The Q&A Archives: Wild mountain laurel

Question: My yard is covered with wild mountain laurel. In the summer of '05 they lost many leaves during a drought. Despite a very rainy summer, many are now almost leafless. They appear to be growing back from the base and sprouting new growth from the trunks. Should they be pruned vigorously? I'm afraid of cutting them back radically due to the growth on the trunks and the fact that they are very slow to grow. Should they be fertilized? Thank you in advance for any help that you can offer.

Answer: I can only imagine a yard full of mountain laurel, how lovely! Drought can be very stressful on these plants and when weakened by stress they may also suffer other problems such as disease or pest attack. Sadly,it sounds as though they died back somewhat severely.

You can certainly remove dead wood as it will not regrow. To check for dead vs. live wood: dead wood will be off-color and brittle with no green inside. Live wood will be a bit flexible and has green inside the bark. The new growth you see will be coming from live wood.

At this point, I would wait until next spring to prune them because the cuts heal faster during the growing season. Cut them back as needed to remove the dead branches, cutting above the new green growth. The new growth can be pinched or lightly pruned to help shape the plants and encourage branching. They should regrow fairly quickly (or in this case, a little less slowly) because they already have established root systems.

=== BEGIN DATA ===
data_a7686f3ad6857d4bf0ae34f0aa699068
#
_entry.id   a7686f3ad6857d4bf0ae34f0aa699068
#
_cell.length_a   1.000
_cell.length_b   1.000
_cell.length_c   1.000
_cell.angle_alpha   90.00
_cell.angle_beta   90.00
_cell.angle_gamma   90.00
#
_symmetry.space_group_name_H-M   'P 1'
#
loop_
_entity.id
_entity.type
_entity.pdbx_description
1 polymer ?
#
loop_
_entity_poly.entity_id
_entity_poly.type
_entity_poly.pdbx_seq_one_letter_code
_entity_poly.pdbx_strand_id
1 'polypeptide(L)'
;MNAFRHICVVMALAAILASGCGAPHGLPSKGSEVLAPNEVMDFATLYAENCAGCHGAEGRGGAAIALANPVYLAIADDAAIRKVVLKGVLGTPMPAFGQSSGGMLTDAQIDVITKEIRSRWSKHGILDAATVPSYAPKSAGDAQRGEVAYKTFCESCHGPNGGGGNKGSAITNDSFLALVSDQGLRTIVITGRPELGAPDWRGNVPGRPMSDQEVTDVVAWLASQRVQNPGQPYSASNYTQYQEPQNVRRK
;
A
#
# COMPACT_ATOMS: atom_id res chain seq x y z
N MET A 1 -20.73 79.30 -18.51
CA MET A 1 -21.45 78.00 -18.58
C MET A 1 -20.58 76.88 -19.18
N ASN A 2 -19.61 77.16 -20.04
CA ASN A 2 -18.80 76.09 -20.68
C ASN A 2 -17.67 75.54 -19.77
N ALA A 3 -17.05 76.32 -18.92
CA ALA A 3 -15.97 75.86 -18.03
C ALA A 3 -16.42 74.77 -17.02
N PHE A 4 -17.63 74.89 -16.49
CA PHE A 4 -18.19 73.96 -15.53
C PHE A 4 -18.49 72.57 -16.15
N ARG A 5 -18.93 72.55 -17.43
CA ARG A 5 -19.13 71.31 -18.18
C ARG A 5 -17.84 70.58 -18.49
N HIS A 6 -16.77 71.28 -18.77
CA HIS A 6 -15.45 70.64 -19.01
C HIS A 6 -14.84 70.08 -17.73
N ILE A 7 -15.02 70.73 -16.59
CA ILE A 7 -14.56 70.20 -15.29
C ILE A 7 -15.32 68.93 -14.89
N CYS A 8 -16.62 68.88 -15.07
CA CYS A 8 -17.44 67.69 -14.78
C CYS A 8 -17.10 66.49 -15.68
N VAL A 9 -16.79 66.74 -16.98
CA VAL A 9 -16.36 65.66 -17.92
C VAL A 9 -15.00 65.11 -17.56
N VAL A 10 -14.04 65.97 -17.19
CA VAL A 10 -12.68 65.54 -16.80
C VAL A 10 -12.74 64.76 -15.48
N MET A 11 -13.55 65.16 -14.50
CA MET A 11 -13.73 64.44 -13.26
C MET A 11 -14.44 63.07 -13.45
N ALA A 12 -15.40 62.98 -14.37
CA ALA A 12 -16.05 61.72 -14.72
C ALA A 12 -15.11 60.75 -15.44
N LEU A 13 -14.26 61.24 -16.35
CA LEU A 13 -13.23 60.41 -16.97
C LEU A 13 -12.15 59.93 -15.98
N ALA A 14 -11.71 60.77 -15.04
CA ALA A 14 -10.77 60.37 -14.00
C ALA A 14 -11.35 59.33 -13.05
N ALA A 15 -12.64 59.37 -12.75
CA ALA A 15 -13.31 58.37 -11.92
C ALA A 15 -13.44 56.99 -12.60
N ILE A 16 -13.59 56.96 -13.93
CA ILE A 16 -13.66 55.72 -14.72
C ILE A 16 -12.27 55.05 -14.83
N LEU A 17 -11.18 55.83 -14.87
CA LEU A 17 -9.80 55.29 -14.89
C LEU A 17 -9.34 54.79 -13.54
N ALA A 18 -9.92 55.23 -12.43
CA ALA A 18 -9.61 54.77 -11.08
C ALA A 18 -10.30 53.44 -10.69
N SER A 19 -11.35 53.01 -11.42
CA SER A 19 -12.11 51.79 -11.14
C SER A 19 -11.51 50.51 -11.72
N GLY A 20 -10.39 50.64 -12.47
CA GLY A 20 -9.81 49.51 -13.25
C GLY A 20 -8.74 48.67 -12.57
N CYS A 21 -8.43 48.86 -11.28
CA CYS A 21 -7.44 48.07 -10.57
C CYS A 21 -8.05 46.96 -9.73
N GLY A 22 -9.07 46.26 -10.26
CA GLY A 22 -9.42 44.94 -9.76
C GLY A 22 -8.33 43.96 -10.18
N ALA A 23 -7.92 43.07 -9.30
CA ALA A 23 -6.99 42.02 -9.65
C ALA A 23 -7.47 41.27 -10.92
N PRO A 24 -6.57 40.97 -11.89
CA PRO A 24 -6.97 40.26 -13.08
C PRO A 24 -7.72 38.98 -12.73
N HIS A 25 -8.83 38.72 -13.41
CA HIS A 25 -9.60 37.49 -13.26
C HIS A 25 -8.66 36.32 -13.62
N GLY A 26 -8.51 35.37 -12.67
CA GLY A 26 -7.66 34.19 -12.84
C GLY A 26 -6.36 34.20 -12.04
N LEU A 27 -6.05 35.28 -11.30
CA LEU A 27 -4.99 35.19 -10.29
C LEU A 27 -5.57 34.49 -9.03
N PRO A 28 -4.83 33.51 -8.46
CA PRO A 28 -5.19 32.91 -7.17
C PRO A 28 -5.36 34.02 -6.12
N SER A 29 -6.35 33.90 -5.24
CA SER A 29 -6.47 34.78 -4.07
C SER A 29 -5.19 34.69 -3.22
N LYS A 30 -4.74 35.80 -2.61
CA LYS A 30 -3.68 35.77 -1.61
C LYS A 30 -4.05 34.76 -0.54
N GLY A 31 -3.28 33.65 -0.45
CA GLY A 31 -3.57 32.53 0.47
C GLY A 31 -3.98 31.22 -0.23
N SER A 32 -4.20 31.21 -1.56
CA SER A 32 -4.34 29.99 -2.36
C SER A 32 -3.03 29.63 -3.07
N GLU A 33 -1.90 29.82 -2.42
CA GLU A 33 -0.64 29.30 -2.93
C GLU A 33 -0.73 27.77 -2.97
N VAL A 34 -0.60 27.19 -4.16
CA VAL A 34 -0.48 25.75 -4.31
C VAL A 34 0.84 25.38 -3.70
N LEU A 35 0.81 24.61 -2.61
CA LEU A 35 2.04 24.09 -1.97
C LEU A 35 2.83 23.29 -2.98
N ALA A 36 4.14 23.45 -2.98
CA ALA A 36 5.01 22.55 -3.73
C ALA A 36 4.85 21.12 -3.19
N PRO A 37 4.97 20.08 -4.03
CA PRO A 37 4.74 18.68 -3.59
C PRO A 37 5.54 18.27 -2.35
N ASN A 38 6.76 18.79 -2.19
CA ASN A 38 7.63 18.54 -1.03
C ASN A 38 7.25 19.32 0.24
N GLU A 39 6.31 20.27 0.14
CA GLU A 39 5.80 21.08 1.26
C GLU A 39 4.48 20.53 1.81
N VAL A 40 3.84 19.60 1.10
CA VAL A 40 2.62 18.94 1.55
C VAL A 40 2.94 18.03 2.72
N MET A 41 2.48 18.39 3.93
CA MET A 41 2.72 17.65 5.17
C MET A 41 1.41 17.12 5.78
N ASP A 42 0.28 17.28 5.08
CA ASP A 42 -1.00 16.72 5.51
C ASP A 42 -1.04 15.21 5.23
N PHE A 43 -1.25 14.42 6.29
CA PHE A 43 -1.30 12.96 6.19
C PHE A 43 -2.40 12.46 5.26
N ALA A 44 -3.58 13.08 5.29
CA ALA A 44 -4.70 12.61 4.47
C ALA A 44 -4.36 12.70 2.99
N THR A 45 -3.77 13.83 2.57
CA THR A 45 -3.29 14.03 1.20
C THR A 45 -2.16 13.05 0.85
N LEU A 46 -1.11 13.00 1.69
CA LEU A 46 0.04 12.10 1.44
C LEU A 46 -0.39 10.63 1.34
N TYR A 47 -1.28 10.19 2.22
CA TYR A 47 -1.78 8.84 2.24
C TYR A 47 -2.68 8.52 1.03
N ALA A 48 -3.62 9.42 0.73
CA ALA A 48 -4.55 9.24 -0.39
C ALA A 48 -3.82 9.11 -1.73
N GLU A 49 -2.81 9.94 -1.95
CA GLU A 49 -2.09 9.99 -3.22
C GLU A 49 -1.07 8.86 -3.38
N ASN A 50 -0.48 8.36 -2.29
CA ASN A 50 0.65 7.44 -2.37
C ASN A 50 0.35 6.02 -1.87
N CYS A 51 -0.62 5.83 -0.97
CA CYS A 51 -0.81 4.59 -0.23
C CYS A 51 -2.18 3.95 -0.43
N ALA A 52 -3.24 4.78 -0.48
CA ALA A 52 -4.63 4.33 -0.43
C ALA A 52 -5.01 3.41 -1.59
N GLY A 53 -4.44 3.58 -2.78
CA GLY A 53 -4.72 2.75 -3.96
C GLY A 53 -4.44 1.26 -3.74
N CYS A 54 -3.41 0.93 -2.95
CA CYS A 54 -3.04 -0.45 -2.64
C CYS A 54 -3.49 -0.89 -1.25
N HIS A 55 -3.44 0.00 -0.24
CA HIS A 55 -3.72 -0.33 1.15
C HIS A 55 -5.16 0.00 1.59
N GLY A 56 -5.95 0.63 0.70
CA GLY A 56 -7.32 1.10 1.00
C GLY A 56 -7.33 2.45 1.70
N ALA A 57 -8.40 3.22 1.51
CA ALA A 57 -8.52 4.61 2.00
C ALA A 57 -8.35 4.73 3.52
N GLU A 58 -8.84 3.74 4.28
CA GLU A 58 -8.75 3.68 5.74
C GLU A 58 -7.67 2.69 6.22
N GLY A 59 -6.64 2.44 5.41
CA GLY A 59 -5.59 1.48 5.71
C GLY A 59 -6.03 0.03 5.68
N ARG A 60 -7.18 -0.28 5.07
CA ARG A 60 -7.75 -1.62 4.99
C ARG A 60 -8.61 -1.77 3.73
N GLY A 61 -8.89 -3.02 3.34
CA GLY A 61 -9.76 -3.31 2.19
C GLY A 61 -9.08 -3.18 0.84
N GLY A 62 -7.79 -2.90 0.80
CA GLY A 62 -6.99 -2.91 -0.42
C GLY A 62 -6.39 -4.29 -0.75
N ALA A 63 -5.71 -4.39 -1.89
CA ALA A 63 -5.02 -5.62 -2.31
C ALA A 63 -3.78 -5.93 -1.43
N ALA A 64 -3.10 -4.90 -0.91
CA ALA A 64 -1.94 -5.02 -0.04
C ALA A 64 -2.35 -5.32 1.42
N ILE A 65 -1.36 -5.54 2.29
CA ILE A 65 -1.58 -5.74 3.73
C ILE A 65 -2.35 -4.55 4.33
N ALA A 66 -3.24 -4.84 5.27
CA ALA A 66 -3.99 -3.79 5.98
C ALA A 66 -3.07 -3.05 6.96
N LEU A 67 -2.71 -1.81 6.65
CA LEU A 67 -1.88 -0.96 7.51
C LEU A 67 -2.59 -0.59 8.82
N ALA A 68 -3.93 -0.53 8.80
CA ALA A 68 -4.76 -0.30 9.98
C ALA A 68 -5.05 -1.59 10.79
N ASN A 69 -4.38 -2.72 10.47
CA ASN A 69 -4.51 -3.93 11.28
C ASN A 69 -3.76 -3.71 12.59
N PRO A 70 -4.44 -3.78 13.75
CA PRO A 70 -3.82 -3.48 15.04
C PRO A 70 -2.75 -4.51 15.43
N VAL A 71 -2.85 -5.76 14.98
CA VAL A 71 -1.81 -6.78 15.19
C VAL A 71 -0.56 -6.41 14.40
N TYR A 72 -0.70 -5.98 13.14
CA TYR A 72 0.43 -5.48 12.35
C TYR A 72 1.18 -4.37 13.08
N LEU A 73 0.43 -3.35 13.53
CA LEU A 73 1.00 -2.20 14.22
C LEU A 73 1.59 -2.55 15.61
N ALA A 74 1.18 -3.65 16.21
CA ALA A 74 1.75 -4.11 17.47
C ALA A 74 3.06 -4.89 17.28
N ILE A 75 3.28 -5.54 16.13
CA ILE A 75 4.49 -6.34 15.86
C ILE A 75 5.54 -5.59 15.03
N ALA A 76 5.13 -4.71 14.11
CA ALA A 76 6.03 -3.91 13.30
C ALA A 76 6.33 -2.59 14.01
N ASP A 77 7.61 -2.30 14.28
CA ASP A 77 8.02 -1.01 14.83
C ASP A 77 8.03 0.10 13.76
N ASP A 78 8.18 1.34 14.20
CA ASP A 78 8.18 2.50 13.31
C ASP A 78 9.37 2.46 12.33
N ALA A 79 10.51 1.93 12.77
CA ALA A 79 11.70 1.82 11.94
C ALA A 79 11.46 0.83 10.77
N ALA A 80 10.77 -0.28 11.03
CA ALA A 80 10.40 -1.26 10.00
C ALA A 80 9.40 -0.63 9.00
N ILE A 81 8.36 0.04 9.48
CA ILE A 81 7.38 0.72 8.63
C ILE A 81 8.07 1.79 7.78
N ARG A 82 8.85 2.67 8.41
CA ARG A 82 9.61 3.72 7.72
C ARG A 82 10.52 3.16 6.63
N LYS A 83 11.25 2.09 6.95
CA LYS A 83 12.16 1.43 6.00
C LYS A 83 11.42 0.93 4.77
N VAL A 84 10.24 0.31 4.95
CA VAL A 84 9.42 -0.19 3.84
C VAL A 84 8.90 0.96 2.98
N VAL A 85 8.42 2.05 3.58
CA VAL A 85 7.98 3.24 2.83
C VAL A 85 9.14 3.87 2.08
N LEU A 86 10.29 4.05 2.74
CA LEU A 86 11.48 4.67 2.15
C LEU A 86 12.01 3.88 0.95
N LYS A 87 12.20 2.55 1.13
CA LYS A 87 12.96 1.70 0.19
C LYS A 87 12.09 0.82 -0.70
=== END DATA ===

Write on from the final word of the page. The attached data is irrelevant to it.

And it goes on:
These plants are not heavy feeders, so you should not need to fertilize them much if at all. Do not fertilize them now, it is too late in the season. Next spring you could use a slow release fertilizer for acid loving plants such as Hollytone, read and follow the label directions. You might also apply a top dressing of good quality compost in the spring and make sure the ground is covered with an organic mulch, either by nature or by you. The mulch will help feed the soil slowly as it breaks down over time. It should be no deeper than two inches or so, these are shallow rooted plants that need air at their roots.

Without seeing the plants, it is difficult to tell if the damage was predominently due to drought or also to another problem(s). Since you have such an extensive planting, I would strongly suggest you also consult with a professionally trained and certified nurseryman, or a degreed horticulturist, or your county extension on site to make sure. I hope they recover for you.

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